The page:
Lessons from the Silicon Valley Bank Collapse: A Fintech Governance Wake-up Call

Extract invaluable lessons from the Silicon Valley Bank collapse, reshaping the future of fintech governance. Arm your institution with the knowledge to thrive in a dynamic landscape.
Erika Eliasson- NorrisOctober 4, 202313 min

The downfall of Silicon Valley Bank (SVB) serves as a stark reminder of the crucial role governance plays in maintaining a thriving, responsible business, especially in the high-stakes world of fintech. While it’s a domain known for its rapid evolution and innovative breakthroughs, the collapse of SVB throws into sharp relief the perils of governance failures, impacting not just the board’s reputation, but also causing untold harm to stakeholders, and most critically, the general public at large.

Fintech, with its rapid growth, is an area where governance lapses can creep in unnoticed due to frequent misunderstandings around the concept of governance itself. It is not about creating cumbersome bureaucracies but is instead a tool for building efficiency and long-term sustainability. Ignoring governance frameworks until it’s too late can lead to a chasm between governance and an organisation’s ingrained culture – a chasm that can cost an organisation its survival.

The SVB debacle provides three cardinal lessons for fintech companies in governance by highlighting three key areas: board composition, risk management quality, and regulatory compliance with an emphasis on ethical standards.

Board Composition: The Power Balance

The composition of a board can be the linchpin of a company’s long-term viability. Appointing the wrong individuals or succumbing to pressure to give board positions as favours can lead to an unstable and ineffective decision-making body. A balanced board typically includes diverse roles such as the CEO and CFO, and a Chair – the latter being an independent Non-Executive Director who is distinct from the CEO. This separation curbs a concentration of power and promotes a healthier environment for constructive challenge, thereby leading to more informed decision-making.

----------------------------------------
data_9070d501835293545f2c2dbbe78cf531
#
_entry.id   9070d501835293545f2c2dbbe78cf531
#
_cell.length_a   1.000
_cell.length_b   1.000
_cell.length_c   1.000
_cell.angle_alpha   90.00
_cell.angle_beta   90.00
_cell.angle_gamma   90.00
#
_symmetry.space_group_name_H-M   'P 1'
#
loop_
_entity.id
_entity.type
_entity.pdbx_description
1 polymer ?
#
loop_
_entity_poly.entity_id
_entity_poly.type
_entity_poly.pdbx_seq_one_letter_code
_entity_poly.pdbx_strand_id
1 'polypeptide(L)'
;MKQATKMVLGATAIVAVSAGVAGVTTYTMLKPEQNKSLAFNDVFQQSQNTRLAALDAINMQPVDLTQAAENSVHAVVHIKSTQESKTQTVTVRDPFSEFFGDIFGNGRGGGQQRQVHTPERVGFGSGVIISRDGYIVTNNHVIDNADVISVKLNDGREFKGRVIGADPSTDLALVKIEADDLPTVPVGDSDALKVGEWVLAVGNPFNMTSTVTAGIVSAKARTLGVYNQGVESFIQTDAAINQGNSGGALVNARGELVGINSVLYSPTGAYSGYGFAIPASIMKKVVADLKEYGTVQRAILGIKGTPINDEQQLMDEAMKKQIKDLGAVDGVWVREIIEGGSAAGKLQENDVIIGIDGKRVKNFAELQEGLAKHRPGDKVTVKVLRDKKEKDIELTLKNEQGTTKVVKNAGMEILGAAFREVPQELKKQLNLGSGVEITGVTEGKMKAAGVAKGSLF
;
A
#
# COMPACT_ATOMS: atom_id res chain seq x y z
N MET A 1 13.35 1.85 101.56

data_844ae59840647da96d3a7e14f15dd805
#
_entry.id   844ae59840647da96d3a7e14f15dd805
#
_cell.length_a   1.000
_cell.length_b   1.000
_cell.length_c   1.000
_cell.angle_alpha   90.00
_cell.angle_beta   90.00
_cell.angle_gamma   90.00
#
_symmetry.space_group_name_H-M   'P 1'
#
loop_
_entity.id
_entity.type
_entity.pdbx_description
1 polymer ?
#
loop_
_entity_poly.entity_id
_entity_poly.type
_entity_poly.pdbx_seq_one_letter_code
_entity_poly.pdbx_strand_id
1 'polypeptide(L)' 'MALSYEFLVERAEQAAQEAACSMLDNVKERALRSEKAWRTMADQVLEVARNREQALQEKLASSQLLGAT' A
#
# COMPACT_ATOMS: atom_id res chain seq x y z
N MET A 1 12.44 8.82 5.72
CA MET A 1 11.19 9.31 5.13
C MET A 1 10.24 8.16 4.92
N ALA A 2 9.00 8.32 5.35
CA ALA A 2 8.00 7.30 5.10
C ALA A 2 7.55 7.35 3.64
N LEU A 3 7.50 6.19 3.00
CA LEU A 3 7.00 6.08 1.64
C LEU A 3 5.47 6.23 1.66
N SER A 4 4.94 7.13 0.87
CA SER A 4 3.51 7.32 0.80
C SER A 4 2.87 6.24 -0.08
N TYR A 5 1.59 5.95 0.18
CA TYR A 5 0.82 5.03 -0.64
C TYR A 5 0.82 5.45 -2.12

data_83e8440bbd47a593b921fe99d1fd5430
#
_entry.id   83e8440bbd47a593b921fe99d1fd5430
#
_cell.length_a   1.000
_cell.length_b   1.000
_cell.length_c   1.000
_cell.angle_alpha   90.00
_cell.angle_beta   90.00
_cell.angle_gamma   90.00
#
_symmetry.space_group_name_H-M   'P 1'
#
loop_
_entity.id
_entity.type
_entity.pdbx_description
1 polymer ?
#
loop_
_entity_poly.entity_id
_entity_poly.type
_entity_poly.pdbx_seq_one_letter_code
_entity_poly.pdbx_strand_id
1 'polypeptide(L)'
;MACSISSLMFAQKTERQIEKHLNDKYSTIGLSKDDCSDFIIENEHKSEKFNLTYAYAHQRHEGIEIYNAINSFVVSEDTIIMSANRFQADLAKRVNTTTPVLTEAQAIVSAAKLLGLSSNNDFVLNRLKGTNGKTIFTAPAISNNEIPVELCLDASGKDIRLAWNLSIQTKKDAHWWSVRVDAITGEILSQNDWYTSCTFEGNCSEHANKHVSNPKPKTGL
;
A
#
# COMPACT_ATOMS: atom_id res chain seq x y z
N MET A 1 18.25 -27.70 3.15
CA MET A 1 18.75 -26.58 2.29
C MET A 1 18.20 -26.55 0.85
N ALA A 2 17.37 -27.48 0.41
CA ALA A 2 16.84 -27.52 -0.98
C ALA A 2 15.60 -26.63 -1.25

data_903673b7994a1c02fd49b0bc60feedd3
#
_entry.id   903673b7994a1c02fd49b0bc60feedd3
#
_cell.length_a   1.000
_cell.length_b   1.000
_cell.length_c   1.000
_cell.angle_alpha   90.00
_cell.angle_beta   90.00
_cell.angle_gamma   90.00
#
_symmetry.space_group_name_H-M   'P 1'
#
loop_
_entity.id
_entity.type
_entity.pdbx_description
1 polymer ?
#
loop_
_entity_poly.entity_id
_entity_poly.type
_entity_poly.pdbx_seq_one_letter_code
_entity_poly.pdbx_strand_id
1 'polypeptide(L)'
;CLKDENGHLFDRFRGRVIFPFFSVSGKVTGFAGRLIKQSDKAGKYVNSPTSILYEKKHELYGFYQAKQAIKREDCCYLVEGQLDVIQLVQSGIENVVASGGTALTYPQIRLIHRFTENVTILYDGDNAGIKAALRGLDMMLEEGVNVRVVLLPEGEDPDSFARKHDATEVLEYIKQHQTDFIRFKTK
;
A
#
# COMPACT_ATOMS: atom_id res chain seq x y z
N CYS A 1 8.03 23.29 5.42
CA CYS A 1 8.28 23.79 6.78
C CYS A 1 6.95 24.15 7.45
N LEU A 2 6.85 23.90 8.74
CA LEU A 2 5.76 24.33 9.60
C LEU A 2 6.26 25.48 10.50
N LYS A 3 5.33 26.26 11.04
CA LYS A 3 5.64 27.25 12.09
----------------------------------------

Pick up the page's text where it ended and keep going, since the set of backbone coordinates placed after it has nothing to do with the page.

In this vein, a board should have a majority of Non-Executive Directors, alongside potential stakeholder representation, ensuring a broad spectrum of views. The key is to promote cognitive diversity, thereby equipping the board to outperform competitors, challenge executives, mitigate risks, and breathe fresh life into discussions.

Risk Management: The Safety Net

Fintech companies need to prioritise risk management due to their exposure to a vast gamut of risks including credit, strategic, operational, and cybersecurity. An effective risk management process identifies, assesses, and mitigates these risks. Employing a risk register is a wise first step. It should be regularly reviewed by the board of directors and other internal management, with a keen focus on developing contingency plans to cushion the blow of risks that could come to fruition. For fintechs, the spotlight should shine particularly brightly on cybersecurity risks due to the sensitive data they handle. Robust cybersecurity controls, clear mitigation processes, and keeping pace with technological changes are essential for risk-proofing a fintech operation.